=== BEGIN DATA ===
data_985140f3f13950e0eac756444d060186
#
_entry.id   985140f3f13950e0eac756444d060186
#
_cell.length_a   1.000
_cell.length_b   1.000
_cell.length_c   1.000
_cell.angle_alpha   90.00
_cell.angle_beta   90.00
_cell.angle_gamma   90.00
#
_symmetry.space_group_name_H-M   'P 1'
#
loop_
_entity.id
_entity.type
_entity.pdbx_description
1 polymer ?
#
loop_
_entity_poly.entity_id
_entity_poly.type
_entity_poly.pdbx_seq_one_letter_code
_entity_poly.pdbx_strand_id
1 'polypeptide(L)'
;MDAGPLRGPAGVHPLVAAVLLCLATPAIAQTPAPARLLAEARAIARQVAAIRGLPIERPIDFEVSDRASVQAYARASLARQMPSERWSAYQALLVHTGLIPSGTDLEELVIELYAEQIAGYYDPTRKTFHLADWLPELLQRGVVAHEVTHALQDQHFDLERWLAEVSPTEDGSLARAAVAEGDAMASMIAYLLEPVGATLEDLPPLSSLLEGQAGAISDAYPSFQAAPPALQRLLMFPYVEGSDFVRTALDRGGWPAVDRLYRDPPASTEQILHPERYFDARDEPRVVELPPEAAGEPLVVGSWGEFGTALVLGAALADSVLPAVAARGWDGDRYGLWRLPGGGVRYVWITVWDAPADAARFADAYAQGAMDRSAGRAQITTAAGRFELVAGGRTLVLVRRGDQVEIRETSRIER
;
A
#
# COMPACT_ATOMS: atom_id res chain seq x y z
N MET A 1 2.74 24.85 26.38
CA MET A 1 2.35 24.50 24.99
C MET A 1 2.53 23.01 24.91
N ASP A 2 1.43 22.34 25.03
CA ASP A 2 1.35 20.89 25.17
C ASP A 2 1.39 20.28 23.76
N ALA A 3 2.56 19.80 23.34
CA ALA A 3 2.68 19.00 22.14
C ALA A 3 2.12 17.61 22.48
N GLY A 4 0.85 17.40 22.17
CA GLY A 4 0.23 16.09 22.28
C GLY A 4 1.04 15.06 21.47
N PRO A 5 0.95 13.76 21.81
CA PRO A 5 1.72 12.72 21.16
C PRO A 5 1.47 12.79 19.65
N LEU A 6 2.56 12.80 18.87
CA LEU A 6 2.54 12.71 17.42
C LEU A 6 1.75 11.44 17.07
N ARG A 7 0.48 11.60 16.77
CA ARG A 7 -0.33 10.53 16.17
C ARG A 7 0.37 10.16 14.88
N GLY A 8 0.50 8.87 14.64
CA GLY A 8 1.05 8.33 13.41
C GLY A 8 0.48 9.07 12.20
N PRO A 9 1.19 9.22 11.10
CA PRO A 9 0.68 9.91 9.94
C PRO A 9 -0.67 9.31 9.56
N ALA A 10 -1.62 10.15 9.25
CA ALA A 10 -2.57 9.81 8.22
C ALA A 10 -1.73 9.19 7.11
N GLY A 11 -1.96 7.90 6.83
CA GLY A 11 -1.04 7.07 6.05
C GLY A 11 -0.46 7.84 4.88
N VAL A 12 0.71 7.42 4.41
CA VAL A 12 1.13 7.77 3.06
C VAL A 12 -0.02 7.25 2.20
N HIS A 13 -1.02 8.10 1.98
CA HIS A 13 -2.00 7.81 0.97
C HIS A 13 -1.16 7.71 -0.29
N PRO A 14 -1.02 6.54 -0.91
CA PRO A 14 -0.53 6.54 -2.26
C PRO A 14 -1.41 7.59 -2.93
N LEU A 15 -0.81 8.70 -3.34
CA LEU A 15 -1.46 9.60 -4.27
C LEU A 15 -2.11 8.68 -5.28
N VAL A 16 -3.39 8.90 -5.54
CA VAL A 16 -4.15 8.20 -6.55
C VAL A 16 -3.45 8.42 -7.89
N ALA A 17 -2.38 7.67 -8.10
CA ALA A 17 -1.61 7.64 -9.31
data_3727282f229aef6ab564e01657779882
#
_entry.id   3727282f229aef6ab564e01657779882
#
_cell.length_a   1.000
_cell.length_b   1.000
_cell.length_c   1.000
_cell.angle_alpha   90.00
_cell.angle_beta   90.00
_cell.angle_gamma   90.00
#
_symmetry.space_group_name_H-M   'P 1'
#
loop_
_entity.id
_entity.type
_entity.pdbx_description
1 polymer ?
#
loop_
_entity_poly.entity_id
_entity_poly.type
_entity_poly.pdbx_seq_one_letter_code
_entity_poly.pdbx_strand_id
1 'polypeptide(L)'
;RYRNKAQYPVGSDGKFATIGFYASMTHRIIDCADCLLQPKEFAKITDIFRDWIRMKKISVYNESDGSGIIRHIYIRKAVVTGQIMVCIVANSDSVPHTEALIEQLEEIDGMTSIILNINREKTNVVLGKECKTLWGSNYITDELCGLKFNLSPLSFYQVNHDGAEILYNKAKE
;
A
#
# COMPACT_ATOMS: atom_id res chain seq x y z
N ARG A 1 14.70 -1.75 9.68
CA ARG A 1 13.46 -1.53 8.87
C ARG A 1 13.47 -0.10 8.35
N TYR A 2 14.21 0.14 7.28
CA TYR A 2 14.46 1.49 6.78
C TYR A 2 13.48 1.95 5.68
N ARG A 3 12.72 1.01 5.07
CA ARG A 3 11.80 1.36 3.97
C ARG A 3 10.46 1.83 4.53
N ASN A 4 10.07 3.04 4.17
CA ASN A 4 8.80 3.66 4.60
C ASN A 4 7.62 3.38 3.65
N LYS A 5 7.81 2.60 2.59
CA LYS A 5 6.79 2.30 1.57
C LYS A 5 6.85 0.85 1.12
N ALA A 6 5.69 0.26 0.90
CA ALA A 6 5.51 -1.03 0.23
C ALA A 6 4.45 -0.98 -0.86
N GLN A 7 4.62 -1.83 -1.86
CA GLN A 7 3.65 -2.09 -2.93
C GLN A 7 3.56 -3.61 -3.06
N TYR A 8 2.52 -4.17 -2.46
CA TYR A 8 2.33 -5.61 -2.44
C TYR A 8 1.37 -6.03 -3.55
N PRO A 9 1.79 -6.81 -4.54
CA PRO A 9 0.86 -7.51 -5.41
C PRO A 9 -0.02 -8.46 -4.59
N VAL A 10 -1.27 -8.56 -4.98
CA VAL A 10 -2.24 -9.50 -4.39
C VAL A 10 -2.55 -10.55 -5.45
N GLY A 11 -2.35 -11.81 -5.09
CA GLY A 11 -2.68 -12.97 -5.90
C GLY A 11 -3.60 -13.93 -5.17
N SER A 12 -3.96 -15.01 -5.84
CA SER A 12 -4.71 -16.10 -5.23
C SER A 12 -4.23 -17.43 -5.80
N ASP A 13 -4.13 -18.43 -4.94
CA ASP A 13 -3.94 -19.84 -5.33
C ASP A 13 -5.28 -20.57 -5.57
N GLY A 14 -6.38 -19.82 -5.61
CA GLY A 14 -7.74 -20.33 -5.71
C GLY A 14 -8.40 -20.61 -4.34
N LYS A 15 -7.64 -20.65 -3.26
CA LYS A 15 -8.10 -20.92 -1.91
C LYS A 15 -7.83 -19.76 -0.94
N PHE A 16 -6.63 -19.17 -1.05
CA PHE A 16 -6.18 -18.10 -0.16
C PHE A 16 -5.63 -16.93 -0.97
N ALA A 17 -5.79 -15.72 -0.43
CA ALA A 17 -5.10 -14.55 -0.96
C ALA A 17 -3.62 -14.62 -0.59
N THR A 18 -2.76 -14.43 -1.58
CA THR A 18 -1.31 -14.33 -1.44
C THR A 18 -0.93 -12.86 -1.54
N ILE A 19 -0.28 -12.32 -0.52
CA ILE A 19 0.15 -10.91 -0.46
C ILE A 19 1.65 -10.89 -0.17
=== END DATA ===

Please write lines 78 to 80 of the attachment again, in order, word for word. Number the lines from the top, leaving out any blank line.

C VAL A 16 -3.45 8.42 -7.89
N ALA A 17 -2.38 7.67 -8.10
CA ALA A 17 -1.61 7.64 -9.31